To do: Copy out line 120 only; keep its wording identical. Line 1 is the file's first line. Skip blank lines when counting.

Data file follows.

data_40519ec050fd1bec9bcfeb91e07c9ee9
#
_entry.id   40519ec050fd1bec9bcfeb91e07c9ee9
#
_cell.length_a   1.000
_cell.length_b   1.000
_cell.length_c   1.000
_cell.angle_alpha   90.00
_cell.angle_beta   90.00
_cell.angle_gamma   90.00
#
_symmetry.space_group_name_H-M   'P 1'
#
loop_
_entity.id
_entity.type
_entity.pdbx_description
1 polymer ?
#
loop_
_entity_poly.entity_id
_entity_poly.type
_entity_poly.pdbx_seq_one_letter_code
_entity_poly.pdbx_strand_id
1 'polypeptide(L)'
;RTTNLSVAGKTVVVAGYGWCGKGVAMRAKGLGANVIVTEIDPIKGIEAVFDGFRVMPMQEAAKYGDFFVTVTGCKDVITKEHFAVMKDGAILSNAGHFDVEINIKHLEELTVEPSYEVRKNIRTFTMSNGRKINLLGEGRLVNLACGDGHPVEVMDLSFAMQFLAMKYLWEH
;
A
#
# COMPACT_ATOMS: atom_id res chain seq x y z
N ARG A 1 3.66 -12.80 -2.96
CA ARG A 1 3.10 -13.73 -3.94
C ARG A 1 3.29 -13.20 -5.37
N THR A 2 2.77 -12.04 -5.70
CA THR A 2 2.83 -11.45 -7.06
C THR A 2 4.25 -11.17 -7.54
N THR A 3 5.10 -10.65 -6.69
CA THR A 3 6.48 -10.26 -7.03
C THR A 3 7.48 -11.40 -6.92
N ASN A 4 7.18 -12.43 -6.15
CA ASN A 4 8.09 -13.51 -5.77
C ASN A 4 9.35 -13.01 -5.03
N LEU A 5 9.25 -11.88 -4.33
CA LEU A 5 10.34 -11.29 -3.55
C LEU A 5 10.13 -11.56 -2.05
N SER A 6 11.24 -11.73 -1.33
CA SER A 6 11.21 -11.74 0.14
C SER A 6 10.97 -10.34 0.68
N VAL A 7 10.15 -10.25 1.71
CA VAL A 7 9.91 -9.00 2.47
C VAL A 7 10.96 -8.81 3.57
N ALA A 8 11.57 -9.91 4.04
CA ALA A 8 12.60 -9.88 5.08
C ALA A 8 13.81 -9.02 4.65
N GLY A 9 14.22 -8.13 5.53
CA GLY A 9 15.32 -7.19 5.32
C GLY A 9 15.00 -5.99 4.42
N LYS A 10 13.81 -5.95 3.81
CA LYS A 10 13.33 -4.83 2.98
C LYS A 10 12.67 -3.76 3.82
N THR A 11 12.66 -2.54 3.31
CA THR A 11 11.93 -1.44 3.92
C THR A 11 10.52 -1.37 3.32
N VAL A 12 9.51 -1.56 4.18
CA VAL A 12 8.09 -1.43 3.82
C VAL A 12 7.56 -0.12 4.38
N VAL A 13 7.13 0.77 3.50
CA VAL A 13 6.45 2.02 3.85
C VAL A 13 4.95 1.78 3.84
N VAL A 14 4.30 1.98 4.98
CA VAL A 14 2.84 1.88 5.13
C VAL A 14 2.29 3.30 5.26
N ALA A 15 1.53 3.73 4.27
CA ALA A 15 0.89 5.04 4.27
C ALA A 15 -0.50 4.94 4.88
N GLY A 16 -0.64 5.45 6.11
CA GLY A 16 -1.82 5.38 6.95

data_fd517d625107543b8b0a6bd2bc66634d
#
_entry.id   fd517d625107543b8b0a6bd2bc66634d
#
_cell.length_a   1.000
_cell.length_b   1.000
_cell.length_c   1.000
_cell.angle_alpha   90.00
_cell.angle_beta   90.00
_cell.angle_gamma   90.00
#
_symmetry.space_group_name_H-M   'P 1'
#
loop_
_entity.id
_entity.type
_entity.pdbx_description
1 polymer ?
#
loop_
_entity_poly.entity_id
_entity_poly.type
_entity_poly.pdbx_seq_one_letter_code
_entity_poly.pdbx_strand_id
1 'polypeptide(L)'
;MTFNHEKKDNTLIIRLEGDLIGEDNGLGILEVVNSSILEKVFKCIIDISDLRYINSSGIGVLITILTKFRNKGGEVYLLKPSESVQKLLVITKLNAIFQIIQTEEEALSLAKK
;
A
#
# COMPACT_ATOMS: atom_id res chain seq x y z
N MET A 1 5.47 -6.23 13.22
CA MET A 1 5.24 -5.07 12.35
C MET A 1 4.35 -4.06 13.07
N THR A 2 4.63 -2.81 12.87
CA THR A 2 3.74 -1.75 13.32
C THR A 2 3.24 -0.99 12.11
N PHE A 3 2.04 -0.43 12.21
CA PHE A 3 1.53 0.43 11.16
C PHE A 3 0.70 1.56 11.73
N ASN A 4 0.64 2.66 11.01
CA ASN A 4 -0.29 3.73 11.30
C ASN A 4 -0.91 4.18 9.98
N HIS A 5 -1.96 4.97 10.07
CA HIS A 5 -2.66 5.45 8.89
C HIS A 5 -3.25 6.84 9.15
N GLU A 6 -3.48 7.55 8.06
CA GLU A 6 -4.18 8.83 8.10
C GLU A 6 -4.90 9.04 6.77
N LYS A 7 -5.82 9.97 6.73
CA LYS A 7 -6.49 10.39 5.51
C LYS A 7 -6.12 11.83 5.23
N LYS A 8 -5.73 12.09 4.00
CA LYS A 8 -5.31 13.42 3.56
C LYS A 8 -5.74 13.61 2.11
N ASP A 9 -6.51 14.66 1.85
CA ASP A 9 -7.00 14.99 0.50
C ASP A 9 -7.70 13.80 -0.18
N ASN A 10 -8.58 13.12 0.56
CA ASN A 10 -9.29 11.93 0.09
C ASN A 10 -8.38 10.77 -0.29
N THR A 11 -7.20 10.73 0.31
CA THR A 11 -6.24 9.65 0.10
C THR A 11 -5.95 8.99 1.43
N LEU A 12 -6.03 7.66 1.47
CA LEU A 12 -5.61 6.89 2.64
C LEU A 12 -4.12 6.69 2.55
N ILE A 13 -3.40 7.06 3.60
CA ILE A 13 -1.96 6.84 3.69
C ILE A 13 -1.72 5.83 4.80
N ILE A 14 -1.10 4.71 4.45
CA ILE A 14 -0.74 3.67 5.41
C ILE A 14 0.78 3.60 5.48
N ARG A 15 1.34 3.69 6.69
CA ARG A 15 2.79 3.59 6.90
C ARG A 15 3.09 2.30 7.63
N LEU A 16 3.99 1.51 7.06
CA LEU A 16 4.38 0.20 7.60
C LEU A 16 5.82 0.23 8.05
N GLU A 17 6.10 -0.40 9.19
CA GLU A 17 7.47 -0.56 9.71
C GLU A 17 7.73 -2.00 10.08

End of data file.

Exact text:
N HIS A 5 -1.96 4.97 10.07